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Three infants dead from bacterial infection at Pennsylvania hospital
DANVILLE, Pa. (AP) — A Pennsylvania hospital is racing to determine the source of a waterborne germ that appears to have infected at least eight infants in the neonatal intensive care unit, three of whom have died, officials said Monday.
Geisinger Medical Center in Danville has begun sending very premature newborns and some expectant mothers to other facilities while officials investigate, the hospital said.
Four babies have recovered from an infection caused by the Pseudomonas bacterium, and one is still being treated with antibiotics, the hospital said.
Officials said they are working with state and federal health authorities to ensure the bacteria have been eradicated.
The bacteria are common and often harmless but can cause disease in “very fragile patients,” Dr. Frank Maffei, the hospital’s chair of pediatrics, said at a news conference.
The deaths, he said, “may have been a result of the infection complicating an already vulnerable state.”
As a precaution, the hospital is transferring babies born at less than 32 weeks’ gestation to other hospitals and diverting other expected premature deliveries to other hospitals. Full-term pregnancies amount to 40 weeks of gestation.
“It’s important to remember that we are only talking about diverting these very premature infants, less than 32 weeks, both the moms who would be delivering at that age or the babies already born,” said Dr. Rosemary Leeming, the hospital’s chief medical officer.
Doctors said they first became aware of an unusual infection in early August.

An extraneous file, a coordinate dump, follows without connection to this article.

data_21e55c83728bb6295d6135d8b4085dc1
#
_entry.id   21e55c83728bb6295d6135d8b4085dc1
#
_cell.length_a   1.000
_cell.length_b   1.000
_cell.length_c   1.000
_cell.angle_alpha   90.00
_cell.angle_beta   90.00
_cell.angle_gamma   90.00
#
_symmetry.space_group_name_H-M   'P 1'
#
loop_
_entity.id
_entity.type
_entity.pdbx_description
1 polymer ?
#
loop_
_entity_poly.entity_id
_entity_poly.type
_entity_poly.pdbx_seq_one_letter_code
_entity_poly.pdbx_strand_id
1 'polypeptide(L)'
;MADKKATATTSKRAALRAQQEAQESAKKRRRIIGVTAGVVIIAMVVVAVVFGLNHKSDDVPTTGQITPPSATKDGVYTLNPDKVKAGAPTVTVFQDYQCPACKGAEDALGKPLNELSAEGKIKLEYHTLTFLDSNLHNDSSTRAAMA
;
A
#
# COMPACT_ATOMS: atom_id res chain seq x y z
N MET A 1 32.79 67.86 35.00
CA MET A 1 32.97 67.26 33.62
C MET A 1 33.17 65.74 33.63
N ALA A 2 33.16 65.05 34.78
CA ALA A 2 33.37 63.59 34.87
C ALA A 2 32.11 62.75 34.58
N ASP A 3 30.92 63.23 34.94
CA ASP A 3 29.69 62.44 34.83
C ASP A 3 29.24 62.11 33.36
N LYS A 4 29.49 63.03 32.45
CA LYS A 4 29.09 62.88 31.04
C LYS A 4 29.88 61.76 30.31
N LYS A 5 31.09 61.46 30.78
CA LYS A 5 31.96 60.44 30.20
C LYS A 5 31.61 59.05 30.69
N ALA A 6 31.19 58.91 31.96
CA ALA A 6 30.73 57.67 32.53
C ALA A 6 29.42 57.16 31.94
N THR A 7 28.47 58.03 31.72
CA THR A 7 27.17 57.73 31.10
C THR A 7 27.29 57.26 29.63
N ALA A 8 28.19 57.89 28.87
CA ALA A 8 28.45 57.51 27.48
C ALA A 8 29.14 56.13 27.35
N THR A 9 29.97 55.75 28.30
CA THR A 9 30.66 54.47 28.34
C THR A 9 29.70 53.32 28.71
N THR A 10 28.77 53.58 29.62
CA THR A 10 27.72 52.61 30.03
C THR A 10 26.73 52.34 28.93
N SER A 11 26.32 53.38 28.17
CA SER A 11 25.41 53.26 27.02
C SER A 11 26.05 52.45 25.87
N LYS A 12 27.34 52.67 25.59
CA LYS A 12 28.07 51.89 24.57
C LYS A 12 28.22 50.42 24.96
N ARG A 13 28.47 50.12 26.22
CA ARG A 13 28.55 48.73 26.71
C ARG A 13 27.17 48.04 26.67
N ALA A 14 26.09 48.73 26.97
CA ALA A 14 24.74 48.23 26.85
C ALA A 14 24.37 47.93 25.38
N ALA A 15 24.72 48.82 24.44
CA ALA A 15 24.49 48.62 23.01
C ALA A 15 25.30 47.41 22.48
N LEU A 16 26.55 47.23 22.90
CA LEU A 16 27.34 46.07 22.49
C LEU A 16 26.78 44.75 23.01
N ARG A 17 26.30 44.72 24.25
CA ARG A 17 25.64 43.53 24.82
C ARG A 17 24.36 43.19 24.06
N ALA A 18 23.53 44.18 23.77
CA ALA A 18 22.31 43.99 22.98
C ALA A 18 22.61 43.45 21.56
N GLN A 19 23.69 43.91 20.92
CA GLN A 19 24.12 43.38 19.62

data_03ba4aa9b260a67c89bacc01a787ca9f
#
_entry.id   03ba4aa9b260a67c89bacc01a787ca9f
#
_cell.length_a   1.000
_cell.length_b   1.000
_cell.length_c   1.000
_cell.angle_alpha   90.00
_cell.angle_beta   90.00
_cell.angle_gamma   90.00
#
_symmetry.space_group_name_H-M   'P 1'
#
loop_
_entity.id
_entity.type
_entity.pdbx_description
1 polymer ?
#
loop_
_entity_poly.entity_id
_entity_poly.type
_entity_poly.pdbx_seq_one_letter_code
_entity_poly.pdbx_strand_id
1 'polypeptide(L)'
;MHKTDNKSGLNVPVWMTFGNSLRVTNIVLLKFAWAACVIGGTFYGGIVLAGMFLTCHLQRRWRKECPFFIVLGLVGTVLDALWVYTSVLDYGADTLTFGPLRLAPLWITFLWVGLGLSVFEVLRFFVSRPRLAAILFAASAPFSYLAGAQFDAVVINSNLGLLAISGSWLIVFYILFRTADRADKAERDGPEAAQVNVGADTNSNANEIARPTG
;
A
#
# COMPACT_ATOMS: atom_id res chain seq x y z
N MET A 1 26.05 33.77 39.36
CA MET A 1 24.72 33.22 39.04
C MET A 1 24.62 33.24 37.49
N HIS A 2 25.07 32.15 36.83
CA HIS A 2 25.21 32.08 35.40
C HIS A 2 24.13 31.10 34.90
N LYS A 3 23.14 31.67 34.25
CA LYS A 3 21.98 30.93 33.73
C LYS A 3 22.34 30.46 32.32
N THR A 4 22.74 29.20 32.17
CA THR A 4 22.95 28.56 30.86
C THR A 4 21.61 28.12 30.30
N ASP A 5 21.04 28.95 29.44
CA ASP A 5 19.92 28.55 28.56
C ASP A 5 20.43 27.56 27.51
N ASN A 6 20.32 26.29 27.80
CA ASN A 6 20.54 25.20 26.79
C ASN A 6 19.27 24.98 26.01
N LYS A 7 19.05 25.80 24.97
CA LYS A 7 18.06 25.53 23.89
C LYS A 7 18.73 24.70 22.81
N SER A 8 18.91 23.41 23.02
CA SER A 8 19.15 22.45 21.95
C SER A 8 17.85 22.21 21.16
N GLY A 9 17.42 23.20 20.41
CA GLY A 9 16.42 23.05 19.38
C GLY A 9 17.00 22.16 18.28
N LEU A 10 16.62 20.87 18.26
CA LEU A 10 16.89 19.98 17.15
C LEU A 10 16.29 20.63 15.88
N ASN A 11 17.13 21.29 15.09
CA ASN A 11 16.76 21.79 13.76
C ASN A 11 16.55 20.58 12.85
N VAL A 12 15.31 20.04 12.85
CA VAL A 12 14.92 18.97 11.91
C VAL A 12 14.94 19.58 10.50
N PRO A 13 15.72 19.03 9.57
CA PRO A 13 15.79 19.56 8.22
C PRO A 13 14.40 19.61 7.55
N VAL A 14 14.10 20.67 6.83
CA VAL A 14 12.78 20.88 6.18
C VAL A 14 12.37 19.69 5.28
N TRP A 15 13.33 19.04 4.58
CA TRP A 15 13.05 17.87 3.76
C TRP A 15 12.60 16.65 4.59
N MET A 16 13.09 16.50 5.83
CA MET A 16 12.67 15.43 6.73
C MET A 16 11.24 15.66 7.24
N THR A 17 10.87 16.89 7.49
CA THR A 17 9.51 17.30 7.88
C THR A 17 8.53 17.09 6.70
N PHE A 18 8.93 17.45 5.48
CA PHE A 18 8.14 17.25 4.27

The neonatal intensive care unit is inside a children’s hospital that is part of a larger campus. It could take weeks to determine how the infections occurred, although it’s likely the pathogen was brought in from outside the children’s hospital, investigators said.
Cultures of the water supply and surfaces inside the neonatal intensive care unit, where all the infections occurred, tested negative for Pseudomonas, officials said.
“It’s really too soon to say exactly where the organism is coming from, but the information we have so far suggests that it’s someplace outside of the neonatal intensive care unit,” said Dr. Mark Shelly, Geisinger’s director of infection control and prevention.
The hospital has increased chlorination of water, bolstered water filtering, performed extra cleaning and changed some of its processes.
The investigation may not reveal exactly what went wrong, Shelly said.
Seven of the eight babies were born at less than 26 weeks of gestation, and the eighth was born at less than 27 weeks’, according to the hospital.
The Danville hospital’s neonatal intensive care unit treats more than 600 babies a year.
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